He's sweet just like chocolate candy and just like honey from the bee.''
The modern definition of "making love" was in use when Billy Joel's "Piano Man", but the song contains an straight example of the original meaning: "There's an old man sitting next to me / Making love to his tonic and gin."
There's also "the businessmen slowly get stoned," which is being used to mean "drunk" rather than under the influence of other drugs.
The Ink Spots' "That Cat Is High", from 1938, is an Ode to Intoxication, but the drug in question is alcohol, not marijuana. "High" used to be a common synonym for drunk, hence the lyric "you know that cat's been drinkin'".
As was "stoned"; in the song "What a Swell Party This Is," when the singer says of a character "he was stoned", the intended meaning was "he was very drunk."
The popular hymn "Farther Along" (written in 1911):
...There are others living about us
Never molested, though in the wrong
"Barney Google (with the Goo-Goo-Googly Eyes)" was a very popular 1920s song about the newspaper comic character Barney Google (whose strip is now dominated by his cousin Snuffy Smith). It includes he line "[his wife] sued Barney for divorce, now hes sleeping with his horse!" Of course, "sleeping" is to be interpreted literally.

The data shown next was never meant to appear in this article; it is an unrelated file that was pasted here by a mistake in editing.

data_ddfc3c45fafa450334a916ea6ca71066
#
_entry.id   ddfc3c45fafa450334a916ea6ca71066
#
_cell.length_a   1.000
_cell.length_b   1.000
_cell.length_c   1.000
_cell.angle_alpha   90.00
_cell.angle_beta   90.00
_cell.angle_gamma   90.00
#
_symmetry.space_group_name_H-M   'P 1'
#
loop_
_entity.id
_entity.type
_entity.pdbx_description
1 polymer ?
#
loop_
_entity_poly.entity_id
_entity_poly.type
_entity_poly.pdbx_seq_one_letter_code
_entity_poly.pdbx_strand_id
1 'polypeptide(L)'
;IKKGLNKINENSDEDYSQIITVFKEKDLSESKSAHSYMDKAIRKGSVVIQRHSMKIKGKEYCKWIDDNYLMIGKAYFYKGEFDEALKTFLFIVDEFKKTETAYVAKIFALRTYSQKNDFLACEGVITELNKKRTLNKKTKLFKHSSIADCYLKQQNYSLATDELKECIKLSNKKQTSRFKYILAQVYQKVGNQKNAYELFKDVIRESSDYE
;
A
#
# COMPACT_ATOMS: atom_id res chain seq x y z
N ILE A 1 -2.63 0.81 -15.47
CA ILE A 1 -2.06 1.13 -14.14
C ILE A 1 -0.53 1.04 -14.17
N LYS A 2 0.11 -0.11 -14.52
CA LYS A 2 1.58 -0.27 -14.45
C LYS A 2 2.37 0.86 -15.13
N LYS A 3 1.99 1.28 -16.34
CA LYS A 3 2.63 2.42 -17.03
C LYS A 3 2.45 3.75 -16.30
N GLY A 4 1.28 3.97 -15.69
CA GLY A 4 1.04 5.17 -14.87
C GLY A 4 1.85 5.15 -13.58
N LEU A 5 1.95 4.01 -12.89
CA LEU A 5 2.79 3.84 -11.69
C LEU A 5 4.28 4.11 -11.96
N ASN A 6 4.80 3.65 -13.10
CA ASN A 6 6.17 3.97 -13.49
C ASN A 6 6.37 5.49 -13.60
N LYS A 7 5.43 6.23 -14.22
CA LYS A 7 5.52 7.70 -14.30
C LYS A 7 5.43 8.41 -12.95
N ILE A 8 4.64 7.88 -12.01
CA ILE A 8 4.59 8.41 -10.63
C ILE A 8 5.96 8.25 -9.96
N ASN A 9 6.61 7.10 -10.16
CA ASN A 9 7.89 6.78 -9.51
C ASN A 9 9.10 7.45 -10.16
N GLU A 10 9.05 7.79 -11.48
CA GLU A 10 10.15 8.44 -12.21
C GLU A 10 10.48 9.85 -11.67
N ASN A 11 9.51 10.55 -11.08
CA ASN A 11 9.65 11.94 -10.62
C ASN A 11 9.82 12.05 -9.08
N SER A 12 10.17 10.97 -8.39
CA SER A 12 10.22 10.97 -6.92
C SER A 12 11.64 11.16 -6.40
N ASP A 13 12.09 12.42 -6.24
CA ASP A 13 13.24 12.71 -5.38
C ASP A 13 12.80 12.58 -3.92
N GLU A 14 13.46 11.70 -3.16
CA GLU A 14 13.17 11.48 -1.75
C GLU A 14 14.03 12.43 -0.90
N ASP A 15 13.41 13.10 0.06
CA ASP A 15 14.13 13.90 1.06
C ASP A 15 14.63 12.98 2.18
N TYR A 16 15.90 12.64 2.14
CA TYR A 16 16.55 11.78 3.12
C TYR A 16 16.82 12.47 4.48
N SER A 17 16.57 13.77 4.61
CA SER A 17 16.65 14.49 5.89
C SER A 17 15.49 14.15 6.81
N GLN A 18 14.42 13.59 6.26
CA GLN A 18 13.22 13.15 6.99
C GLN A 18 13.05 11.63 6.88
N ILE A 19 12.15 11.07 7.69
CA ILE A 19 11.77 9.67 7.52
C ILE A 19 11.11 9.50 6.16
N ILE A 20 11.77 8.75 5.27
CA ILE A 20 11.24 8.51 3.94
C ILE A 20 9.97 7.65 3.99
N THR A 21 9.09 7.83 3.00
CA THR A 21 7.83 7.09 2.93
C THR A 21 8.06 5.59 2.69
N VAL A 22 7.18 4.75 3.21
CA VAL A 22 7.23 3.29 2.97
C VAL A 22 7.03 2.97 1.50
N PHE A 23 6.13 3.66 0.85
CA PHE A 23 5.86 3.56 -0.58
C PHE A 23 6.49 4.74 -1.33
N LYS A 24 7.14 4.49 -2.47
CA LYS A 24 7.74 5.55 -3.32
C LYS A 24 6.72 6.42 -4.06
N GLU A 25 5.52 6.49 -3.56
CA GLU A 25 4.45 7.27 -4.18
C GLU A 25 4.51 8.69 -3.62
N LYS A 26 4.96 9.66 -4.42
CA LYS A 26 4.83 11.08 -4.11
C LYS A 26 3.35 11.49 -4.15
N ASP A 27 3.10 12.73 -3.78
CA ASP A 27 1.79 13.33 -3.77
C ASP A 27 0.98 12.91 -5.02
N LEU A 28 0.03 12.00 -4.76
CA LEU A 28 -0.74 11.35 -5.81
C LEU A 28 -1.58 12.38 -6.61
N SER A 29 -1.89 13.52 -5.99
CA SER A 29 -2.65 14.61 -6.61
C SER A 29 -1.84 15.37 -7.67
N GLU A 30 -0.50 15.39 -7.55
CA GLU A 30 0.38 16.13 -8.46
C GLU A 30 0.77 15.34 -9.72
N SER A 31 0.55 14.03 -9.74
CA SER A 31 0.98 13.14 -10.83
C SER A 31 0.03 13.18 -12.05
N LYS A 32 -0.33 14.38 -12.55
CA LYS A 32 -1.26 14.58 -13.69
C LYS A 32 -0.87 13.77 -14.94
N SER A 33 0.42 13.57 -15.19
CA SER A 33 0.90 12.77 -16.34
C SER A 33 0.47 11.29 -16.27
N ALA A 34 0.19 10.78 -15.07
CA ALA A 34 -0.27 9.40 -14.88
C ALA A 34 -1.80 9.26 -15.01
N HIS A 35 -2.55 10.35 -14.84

The Andrews Sisters "Beat Me Daddy Eight To The Bar" is requesting the musician play something with a fast swing beat, not domestic abuse with a potential side of incest.
The phrase "little girl" when describing your girlfriend, once common in lyrics, can sound squicky to the modern ear.
"Venus" by Frankie Avalon: Venus, if you will, please send a little girl for me to thrill.
"Sheila" by Tommy Roe: Man, this little girl is fine.
"I Feel Fine" by the Beatles: I'm so glad that she's my little girl.
"Run For Your Life" also uses the phrase. And even more awkward is their 1963 With The Beatles album track, "Little Child".
"Caught Up in You" by .38 Special: So caught up in you, little girl.
The song "Baby It's Cold Outside", about a woman who's asking to leave and a man who's trying to make her stay, contains the question from the woman, "Say, what's in this drink?" It probably refers to alcohol in what she thought was a non-alcoholic drink, which is bad enough, but these days it may bring up thoughts of date rape drugs.
The World War I song Pack Up Your Troubles In Your Old Kit Bag has the line "While you've a Lucifer to light your fag". At the time Lucifer was a popular brand of matches while fag was slang for a cigarette.
Many Christian hymns written before the 20th century unfortunately suffer this, a disproportionate number being Christmas carols: